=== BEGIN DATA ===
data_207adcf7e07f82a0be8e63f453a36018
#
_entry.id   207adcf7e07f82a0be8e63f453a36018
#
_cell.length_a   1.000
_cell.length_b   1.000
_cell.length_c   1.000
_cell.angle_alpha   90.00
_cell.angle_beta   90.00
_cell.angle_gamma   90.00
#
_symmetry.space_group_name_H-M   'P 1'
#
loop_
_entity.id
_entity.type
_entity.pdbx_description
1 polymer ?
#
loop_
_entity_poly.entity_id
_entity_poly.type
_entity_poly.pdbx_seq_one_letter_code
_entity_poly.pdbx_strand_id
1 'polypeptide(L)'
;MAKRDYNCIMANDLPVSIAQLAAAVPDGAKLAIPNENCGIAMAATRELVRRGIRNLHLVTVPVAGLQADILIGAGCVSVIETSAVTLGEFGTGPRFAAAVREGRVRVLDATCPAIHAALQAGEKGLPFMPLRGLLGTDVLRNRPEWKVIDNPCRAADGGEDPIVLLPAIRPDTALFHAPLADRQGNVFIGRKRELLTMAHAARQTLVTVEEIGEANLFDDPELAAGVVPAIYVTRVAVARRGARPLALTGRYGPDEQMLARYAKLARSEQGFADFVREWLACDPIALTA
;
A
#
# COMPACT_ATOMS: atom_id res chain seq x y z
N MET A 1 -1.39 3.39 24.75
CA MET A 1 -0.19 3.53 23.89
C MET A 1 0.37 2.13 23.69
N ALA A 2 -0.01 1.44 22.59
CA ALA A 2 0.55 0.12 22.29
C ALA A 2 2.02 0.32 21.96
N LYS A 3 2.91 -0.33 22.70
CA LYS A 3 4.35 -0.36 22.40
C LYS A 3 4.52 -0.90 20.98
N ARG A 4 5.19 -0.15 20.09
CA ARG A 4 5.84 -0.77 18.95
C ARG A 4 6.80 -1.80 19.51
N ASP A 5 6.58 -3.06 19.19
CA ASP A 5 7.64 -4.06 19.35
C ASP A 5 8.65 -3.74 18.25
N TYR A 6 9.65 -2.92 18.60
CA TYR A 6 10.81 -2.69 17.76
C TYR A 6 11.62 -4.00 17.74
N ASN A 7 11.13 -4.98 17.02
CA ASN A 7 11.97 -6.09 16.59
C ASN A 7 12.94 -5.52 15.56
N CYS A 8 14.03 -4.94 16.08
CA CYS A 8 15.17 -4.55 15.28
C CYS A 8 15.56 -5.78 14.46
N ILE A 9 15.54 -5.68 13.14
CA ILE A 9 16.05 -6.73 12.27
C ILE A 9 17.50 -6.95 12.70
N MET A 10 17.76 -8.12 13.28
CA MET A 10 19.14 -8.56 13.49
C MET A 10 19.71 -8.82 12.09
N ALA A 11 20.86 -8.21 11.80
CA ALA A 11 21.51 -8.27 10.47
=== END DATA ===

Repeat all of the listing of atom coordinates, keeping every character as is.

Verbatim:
data_207adcf7e07f82a0be8e63f453a36018
#
_entry.id   207adcf7e07f82a0be8e63f453a36018
#
_cell.length_a   1.000
_cell.length_b   1.000
_cell.length_c   1.000
_cell.angle_alpha   90.00
_cell.angle_beta   90.00
_cell.angle_gamma   90.00
#
_symmetry.space_group_name_H-M   'P 1'
#
loop_
_entity.id
_entity.type
_entity.pdbx_description
1 polymer ?
#
loop_
_entity_poly.entity_id
_entity_poly.type
_entity_poly.pdbx_seq_one_letter_code
_entity_poly.pdbx_strand_id
1 'polypeptide(L)'
;MAKRDYNCIMANDLPVSIAQLAAAVPDGAKLAIPNENCGIAMAATRELVRRGIRNLHLVTVPVAGLQADILIGAGCVSVIETSAVTLGEFGTGPRFAAAVREGRVRVLDATCPAIHAALQAGEKGLPFMPLRGLLGTDVLRNRPEWKVIDNPCRAADGGEDPIVLLPAIRPDTALFHAPLADRQGNVFIGRKRELLTMAHAARQTLVTVEEIGEANLFDDPELAAGVVPAIYVTRVAVARRGARPLALTGRYGPDEQMLARYAKLARSEQGFADFVREWLACDPIALTA
;
A
#
# COMPACT_ATOMS: atom_id res chain seq x y z
N MET A 1 -1.39 3.39 24.75
CA MET A 1 -0.19 3.53 23.89
C MET A 1 0.37 2.13 23.69
N ALA A 2 -0.01 1.44 22.59
CA ALA A 2 0.55 0.12 22.29
C ALA A 2 2.02 0.32 21.96
N LYS A 3 2.91 -0.33 22.70
CA LYS A 3 4.35 -0.36 22.40
C LYS A 3 4.52 -0.90 20.98
N ARG A 4 5.19 -0.15 20.09
CA ARG A 4 5.84 -0.77 18.95
C ARG A 4 6.80 -1.80 19.51
N ASP A 5 6.58 -3.06 19.19
CA ASP A 5 7.64 -4.06 19.35
C ASP A 5 8.65 -3.74 18.25
N TYR A 6 9.65 -2.92 18.60
CA TYR A 6 10.81 -2.69 17.76
C TYR A 6 11.62 -4.00 17.74
N ASN A 7 11.13 -4.98 17.02
CA ASN A 7 11.97 -6.09 16.59
C ASN A 7 12.94 -5.52 15.56
N CYS A 8 14.03 -4.94 16.08
CA CYS A 8 15.17 -4.55 15.28
C CYS A 8 15.56 -5.78 14.46
N ILE A 9 15.54 -5.68 13.14
CA ILE A 9 16.05 -6.73 12.27
C ILE A 9 17.50 -6.95 12.70
N MET A 10 17.76 -8.12 13.28
CA MET A 10 19.14 -8.56 13.49
C MET A 10 19.71 -8.82 12.09
N ALA A 11 20.86 -8.21 11.80
CA ALA A 11 21.51 -8.27 10.47